In most of the plot points Racine’s version matches up with those of Euripides’. King Theseus has been away from the palace for an extended time, so long, in fact, that his wife, Phèdre, wonders if he is still alive. She confides to her nurse unchaste thoughts she harbors for her stepson, Hippolytus. The nurse convinces Phèdre to reveal her feelings to the young prince, who rejects her. Upon the unexpected return of Theseus, Phèdre accuses Hippolytus of trying to rape her. Theseus confronts Hippolytus, who denies the charge but flees anyway on his chariot. Theseus, in a rage, enlists Neptune to send deadly waves onto Hippolytus as he speeds along the coast. When a messenger brings reports to the palace of Hippolytus' mangled corpse, Phèdre admits her lie to Theseus and kills herself with poison.
But Racine adds a character to his play that transforms the Greek tragedy into a sublimely French affair: A young ingénue named Aricia is introduced as Phèdre’s rival and the object of Hippolytus’ love. In Euripides’ play Hippolytus is a chaste devotee of the hunt and of Artemis, while in the Gallic version the sporting prince expands his amorous horizons. As Racine’s play closes, Theseus looks optimistically toward the future and adopts Aricia as a daughter.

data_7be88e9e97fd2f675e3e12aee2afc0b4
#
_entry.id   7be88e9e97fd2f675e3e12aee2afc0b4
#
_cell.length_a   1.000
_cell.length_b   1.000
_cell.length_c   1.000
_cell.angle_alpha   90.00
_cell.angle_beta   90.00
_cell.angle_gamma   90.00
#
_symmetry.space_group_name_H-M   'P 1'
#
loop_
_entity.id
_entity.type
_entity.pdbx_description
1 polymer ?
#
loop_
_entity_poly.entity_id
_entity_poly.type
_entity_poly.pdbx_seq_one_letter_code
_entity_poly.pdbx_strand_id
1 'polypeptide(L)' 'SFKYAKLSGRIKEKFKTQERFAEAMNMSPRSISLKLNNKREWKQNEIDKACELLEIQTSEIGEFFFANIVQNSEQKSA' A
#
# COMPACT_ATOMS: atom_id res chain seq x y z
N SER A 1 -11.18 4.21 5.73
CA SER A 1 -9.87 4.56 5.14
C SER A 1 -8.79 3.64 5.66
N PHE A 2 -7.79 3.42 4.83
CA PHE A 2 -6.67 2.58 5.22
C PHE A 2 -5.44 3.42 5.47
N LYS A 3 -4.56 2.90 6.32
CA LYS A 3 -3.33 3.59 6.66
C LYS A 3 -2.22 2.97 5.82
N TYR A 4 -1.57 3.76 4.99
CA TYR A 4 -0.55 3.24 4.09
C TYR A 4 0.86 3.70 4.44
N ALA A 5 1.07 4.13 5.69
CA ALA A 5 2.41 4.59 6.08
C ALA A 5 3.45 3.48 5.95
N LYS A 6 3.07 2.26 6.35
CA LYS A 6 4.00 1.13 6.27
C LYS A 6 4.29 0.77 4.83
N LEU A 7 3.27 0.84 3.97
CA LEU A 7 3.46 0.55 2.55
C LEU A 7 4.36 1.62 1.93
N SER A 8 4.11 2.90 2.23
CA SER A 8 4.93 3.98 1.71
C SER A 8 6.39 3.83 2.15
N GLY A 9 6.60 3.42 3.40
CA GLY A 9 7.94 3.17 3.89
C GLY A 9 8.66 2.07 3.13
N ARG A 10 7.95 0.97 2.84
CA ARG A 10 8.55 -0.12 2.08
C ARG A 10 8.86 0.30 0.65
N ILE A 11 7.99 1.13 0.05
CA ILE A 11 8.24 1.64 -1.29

Not only is Racine’s play particularly French in its flavor, but its language is constructed of musical alexandrine verses—rhyming couplets composed of twelve syllables, six feet, and a caesura—which were performed by the Comédie-Française, the troupe organized with the approval of the Sun King, Louis XIV. So, translating the play poses numerous challenges of duplicating the verse but also the tone and intent. Despite the difficulties, it has been translated umpteen times—into English, Swedish, Italian, German, Spanish, Russian, Japanese, and even Scots. A problem specific to translating Phèdre into Scots is the perception that the language is better fit for comedy than it is for tragedy. It takes a certain amount of art to leap over that hurdle.
“The big, looming problem which I was aware of in doing the translation was that it’s very easy,” said Edwin Morgan at a roundtable in Edinburgh on translating Phèdre, “to produce humorous effects in Scots ... because so many Scots poets, like Robert Burns ... were basically comic writers.” Burns, known for humorous poems such as “To a Louse” may be foremost in many minds when hearing Scots on stage. The fear is that Phèdre might suffer in translation from French to Scots, unintentionally sounding like mock epic.
Just glancing at a few lines of Morgan’s translation, though, can demonstrate how well Scots can hold up in tragedy. Near the play’s end, King Theseus refers to the bloody corpse of his son—Hippolytus—and says to his queen, “Weel then, ye win. Ma son is deid. Ye’re crawin. / Oh but ma fears, ma fears! Therr’s a sherp doot / In ma hert tae excuse him, and that’s bad.”